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Sunday, 24 October 2021 17:36

Use of Fraudulent Addresses on School Admission Applications

Six years ago, Kent County Council tightened up its regulations (page 16) on home addresses declared on primary school admission applications following my lobbying about the issue over previous years. However, whilst the rules for county-maintained secondary schools may be similar, the explanation (page 11) of how they operate appears to have been designed primarily so as not to offend anyone. In the same vein, many academies treat this issue as one of minimal importance and, for example, the Eleven Plus website regularly contains discussion of short term temporary addresses to secure places, for example posted two days ago: ‘I live in London and the cut-off date for CAF is 31st of October….If I can get a rental agreement in place before 1st of Nov I can apply to Kent directly’.  I have written two previous articles on this issue here and here, having lobbied for several years previously without effect. One problem is that KCC delegates responsibility for investigating and establishing such fraudulent applications even for its own schools, including small primaries.

A few Kent schools treat this issue with the seriousness it observes, notably Tunbridge Wells Girls’ Grammar which sets out its rules and the consequences of breaking them very clearly, see below.

I appreciate that some of those parents who use devices to secure places at the schools that break the rules don't see themselves as committing fraud and don't think about the children deprived of places by their actions. A previous Schools Adjudicator, previously a Deputy Director of Education for Kent,  came up with ten  'popular' means of outwitting the system. However, I have no intention of reproducing these and, because few are picked up, there is no way of estimating the scale of the problem.   

I appreciate this is not the best year for schools to commit additional resources to identify such cases, but it would send out a powerful message if more schools would investigate possibilities One simple device for secondary schools is to look at the current primary school of the child and if it is out of area to investigate further! 

To be fair, KCC’s rules do spell out that a pupil’s home address ‘will be either:  owned by the child’s parent, parents or guardian; or leased to or rented by the child’s parent, parents or guardian under a lease or written rental agreement of not less than 12 months’ duration’, but it is only the primary regulations that go on to ‘KCC does not provide a timescale by which these investigations will be completed and school places can be withdrawn as late as the end of the first term, even if the child has already started school. Parents will be responsible for finding another school place in the event that their school offer is withdrawn’, an important sanction. However, here are plenty of stronger examples around and I did pass on a suggestion to KCC some years ago, as used in the Berkshire grammars (page six), very similar to that of TWGGS, below, but without effect.

I still hear stories of out of county parents using temporary addresses to secure places especially at oversubscribed grammar schools in West and North West Kent.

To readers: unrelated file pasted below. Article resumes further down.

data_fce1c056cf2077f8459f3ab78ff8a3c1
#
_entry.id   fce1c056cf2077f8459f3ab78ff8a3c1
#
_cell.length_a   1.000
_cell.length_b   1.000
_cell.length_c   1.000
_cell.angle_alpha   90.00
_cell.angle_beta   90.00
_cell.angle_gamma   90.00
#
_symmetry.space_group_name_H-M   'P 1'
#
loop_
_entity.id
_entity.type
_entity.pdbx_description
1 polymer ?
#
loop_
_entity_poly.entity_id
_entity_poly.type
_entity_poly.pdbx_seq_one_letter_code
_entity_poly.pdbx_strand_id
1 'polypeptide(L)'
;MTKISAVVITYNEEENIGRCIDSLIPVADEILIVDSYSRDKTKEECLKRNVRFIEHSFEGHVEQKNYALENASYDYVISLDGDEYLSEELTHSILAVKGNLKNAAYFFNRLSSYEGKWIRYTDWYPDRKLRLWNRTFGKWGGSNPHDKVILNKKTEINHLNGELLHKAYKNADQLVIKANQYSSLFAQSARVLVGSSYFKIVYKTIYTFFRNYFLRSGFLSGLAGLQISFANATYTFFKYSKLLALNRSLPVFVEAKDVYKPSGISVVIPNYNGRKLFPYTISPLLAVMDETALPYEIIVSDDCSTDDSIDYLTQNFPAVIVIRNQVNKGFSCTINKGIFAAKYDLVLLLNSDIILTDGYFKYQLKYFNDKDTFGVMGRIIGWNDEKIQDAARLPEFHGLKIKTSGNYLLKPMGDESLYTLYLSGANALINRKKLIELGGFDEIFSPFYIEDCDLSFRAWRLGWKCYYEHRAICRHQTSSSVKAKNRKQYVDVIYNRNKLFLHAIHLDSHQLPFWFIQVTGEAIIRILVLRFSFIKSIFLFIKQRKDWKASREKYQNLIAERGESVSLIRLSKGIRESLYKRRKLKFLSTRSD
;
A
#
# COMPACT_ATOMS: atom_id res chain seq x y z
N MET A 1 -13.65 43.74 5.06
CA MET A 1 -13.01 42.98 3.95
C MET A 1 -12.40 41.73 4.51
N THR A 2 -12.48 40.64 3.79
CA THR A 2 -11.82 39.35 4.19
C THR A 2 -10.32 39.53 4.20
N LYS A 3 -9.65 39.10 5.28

Tunbridge Wells Girls’ Grammar School

Admission of Pupils to the School Year 7 Admissions: September 2022 (Page eight).

We will accept as a pupil’s address the residential property that is the child’s only or main residence, not an address at which your child may sometimes stay or sleep due to your own domestic arrangements. It will be either:
· owned by the child’s parent, parents or guardian; or
· leased to or rented by the child’s parent, parents or guardian under a lease or written rental/tenancy agreement (minimum 12 months tenancy agreement in the case of rented accommodation/social housing).

If the main address has changed temporarily, for example where a family is renting a property on a Short Term Tenancy Agreement (less than 12 months), then the parental address remains that at which the parent was resident before the period of temporary residence began unless it can be shown that all ties to the previous address have been relinquished, or that the move is not easily reversible. The Governors may refuse to base an allocation on an address which might be considered only a temporary address.

If a family still owns a property which has been the main family home, a property closer to the school will not be accepted as the basis for a legitimate residence qualification even if the former property is leased to a third party, unless it can be shown that all ties to the previous address have been relinquished, or that the move is not easily reversible.

The Governing Body reserves the right to check information given on the application form. Evidence of ownership or rental agreement may be required, plus proof of the child’s permanent residency at the property concerned. If there are reasons for casting doubt on the honesty of an application, the school may require a higher standard of evidence for “residence qualification‟ than that outlined in the KCC booklet ‘Admission to Secondary School in Kent 2021’. If any information given on the form is found to be incorrect, or if you fail to notify us of important changes in the information, the offer of a school place can be withdrawn.



Last modified on Monday, 25 October 2021 23:11

1 comment

  • Comment Link Tuesday, 26 October 2021 09:39 posted by Janet Downs

    A word of warning for parents who use these dishonest tactics. They are sending a message to their children that dishonesty and lying are acceptable to get what you want. This may backfire when the children use similar means.

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